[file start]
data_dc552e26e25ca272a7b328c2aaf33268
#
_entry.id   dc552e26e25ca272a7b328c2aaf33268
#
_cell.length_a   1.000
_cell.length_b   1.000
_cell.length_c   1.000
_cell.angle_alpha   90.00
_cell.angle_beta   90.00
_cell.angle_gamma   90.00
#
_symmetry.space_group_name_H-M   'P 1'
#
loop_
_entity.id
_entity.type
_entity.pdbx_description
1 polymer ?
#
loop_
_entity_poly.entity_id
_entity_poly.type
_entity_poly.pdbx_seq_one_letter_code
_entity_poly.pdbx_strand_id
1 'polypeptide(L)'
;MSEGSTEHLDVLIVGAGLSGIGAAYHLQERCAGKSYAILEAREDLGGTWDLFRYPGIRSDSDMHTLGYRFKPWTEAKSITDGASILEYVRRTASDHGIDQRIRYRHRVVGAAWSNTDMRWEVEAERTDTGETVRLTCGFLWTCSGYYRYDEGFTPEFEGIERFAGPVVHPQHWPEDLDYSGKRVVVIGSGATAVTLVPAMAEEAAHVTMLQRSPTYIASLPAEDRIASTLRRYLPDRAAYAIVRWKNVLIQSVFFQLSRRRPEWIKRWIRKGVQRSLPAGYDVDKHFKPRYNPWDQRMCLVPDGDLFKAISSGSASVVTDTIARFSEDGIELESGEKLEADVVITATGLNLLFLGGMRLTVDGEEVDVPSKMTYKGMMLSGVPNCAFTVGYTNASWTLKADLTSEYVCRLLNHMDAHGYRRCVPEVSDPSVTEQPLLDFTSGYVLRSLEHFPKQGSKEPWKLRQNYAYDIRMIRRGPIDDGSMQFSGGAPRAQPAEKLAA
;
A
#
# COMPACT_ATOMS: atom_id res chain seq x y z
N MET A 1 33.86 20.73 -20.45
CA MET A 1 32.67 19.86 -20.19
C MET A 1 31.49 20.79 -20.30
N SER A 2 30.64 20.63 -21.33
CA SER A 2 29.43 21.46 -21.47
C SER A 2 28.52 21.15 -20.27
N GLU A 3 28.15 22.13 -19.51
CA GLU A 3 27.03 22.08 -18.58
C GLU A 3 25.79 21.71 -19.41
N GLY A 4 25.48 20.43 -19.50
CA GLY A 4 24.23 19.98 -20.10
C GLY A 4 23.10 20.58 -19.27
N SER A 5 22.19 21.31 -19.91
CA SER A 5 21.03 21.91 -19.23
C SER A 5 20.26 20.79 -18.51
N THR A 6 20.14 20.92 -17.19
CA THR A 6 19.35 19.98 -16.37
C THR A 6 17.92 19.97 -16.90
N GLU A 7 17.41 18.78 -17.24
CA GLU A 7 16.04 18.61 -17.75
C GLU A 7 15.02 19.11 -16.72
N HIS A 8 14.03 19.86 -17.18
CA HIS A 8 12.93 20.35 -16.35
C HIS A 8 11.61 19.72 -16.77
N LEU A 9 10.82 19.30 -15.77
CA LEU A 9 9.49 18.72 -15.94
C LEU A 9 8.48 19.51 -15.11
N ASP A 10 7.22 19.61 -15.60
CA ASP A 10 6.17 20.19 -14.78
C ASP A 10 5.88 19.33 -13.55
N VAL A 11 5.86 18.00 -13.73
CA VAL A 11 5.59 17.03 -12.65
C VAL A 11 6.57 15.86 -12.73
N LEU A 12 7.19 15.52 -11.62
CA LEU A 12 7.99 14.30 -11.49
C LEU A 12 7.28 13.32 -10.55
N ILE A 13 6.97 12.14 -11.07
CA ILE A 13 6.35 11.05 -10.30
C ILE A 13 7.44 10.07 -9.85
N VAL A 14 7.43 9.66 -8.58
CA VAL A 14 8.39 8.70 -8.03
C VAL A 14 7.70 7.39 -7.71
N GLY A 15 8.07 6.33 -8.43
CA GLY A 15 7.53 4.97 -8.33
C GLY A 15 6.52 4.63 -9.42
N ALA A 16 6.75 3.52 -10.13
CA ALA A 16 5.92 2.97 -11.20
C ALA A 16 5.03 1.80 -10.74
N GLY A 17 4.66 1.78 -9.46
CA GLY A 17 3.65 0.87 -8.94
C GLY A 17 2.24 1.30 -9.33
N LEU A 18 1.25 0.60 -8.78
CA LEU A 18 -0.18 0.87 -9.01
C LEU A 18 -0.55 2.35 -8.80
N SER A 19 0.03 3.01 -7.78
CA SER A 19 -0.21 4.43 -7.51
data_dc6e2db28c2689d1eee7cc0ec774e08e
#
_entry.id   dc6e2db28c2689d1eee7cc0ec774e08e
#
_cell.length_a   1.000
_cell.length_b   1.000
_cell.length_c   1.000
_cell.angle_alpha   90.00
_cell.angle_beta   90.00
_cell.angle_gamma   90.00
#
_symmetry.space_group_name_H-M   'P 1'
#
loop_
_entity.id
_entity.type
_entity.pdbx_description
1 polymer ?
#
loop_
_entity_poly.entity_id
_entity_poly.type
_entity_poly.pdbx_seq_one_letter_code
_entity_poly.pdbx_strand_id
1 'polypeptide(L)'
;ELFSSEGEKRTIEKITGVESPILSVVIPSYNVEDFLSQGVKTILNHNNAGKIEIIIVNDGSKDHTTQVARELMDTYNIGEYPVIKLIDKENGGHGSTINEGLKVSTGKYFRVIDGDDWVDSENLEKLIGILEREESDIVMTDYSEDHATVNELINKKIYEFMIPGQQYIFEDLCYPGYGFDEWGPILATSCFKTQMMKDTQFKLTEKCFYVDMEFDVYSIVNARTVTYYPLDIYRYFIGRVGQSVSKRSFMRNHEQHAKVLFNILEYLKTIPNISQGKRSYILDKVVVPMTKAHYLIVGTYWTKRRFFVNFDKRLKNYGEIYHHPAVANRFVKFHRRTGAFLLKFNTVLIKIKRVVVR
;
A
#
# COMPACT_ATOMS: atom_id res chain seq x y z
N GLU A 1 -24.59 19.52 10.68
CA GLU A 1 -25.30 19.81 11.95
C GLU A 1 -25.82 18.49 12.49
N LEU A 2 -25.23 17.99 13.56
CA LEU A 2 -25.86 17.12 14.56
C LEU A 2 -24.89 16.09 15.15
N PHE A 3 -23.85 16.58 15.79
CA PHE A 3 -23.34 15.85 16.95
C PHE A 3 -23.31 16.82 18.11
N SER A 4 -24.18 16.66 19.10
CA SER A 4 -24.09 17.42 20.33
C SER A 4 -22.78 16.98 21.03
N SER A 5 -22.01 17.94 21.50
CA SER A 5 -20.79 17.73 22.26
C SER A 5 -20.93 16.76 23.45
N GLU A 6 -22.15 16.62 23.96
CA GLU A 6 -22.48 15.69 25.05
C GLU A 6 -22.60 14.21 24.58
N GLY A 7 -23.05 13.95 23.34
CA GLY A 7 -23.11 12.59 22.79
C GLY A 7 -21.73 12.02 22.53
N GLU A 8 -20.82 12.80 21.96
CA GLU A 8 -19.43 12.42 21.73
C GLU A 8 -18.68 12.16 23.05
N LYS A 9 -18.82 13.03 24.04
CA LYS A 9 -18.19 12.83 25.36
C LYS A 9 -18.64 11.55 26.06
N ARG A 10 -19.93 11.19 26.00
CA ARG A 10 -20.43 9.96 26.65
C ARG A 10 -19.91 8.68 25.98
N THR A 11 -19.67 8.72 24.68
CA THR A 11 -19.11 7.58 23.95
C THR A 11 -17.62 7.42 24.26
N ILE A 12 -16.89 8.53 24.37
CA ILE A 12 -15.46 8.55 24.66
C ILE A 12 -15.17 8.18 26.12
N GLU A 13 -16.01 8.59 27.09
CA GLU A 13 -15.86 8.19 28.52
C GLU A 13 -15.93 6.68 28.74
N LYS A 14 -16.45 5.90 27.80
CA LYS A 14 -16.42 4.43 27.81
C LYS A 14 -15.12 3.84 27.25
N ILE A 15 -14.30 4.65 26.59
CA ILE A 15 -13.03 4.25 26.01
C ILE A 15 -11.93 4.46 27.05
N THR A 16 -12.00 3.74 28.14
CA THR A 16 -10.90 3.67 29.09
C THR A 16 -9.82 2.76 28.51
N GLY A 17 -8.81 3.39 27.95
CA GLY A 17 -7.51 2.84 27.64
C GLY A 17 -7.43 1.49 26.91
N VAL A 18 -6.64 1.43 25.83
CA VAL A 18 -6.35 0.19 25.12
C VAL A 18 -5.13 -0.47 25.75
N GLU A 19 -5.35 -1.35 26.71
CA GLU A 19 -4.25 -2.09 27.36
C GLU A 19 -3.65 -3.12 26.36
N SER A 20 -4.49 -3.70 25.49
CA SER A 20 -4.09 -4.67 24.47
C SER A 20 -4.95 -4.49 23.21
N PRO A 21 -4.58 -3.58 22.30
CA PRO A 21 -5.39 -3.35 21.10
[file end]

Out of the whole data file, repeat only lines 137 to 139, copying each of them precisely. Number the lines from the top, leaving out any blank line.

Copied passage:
C GLY A 7 -21.73 12.02 22.53
N GLU A 8 -20.82 12.80 21.96
CA GLU A 8 -19.43 12.42 21.73